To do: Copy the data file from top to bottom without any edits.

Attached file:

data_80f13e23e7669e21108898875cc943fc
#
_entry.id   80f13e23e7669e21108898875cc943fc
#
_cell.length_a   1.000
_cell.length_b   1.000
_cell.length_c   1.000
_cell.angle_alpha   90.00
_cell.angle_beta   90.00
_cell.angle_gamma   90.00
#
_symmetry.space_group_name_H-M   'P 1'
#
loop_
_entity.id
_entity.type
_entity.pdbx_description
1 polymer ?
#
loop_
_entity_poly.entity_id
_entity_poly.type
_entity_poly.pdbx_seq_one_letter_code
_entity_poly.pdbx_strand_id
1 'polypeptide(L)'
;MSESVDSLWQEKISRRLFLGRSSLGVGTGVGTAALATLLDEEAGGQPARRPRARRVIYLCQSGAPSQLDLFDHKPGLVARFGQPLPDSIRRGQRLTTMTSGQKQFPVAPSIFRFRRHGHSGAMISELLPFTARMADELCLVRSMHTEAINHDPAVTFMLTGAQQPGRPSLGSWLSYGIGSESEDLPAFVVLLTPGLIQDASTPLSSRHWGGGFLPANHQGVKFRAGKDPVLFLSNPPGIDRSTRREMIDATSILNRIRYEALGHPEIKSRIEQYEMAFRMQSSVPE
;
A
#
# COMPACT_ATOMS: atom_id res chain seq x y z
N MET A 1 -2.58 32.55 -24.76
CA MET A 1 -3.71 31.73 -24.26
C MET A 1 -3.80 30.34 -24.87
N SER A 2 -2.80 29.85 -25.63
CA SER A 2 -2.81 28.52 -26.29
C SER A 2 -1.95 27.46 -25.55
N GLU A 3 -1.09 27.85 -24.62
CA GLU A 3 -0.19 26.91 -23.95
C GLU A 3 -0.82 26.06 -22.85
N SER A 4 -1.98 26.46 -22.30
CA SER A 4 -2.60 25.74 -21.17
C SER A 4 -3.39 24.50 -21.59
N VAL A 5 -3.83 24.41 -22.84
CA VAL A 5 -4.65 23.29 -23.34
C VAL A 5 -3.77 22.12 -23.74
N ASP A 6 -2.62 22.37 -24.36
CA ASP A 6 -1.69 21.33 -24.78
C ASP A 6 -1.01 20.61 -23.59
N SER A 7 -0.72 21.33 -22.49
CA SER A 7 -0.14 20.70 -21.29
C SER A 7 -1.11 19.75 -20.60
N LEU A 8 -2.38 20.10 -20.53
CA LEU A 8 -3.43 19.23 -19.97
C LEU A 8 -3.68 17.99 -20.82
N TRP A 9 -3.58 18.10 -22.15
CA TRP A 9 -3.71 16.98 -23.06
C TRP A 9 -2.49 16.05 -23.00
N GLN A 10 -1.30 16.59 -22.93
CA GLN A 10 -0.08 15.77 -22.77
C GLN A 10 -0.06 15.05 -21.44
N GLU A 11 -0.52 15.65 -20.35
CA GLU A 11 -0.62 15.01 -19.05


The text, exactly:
data_80f13e23e7669e21108898875cc943fc
#
_entry.id   80f13e23e7669e21108898875cc943fc
#
_cell.length_a   1.000
_cell.length_b   1.000
_cell.length_c   1.000
_cell.angle_alpha   90.00
_cell.angle_beta   90.00
_cell.angle_gamma   90.00
#
_symmetry.space_group_name_H-M   'P 1'
#
loop_
_entity.id
_entity.type
_entity.pdbx_description
1 polymer ?
#
loop_
_entity_poly.entity_id
_entity_poly.type
_entity_poly.pdbx_seq_one_letter_code
_entity_poly.pdbx_strand_id
1 'polypeptide(L)'
;MSESVDSLWQEKISRRLFLGRSSLGVGTGVGTAALATLLDEEAGGQPARRPRARRVIYLCQSGAPSQLDLFDHKPGLVARFGQPLPDSIRRGQRLTTMTSGQKQFPVAPSIFRFRRHGHSGAMISELLPFTARMADELCLVRSMHTEAINHDPAVTFMLTGAQQPGRPSLGSWLSYGIGSESEDLPAFVVLLTPGLIQDASTPLSSRHWGGGFLPANHQGVKFRAGKDPVLFLSNPPGIDRSTRREMIDATSILNRIRYEALGHPEIKSRIEQYEMAFRMQSSVPE
;
A
#
# COMPACT_ATOMS: atom_id res chain seq x y z
N MET A 1 -2.58 32.55 -24.76
CA MET A 1 -3.71 31.73 -24.26
C MET A 1 -3.80 30.34 -24.87
N SER A 2 -2.80 29.85 -25.63
CA SER A 2 -2.81 28.52 -26.29
C SER A 2 -1.95 27.46 -25.55
N GLU A 3 -1.09 27.85 -24.62
CA GLU A 3 -0.19 26.91 -23.95
C GLU A 3 -0.82 26.06 -22.85
N SER A 4 -1.98 26.46 -22.30
CA SER A 4 -2.60 25.74 -21.17
C SER A 4 -3.39 24.50 -21.59
N VAL A 5 -3.83 24.41 -22.84
CA VAL A 5 -4.65 23.29 -23.34
C VAL A 5 -3.77 22.12 -23.74
N ASP A 6 -2.62 22.37 -24.36
CA ASP A 6 -1.69 21.33 -24.78
C ASP A 6 -1.01 20.61 -23.59
N SER A 7 -0.72 21.33 -22.49
CA SER A 7 -0.14 20.70 -21.29
C SER A 7 -1.11 19.75 -20.60
N LEU A 8 -2.38 20.10 -20.53
CA LEU A 8 -3.43 19.23 -19.97
C LEU A 8 -3.68 17.99 -20.82
N TRP A 9 -3.58 18.10 -22.15
CA TRP A 9 -3.71 16.98 -23.06
C TRP A 9 -2.49 16.05 -23.00
N GLN A 10 -1.30 16.59 -22.93
CA GLN A 10 -0.08 15.77 -22.77
C GLN A 10 -0.06 15.05 -21.44
N GLU A 11 -0.52 15.65 -20.35
CA GLU A 11 -0.62 15.01 -19.05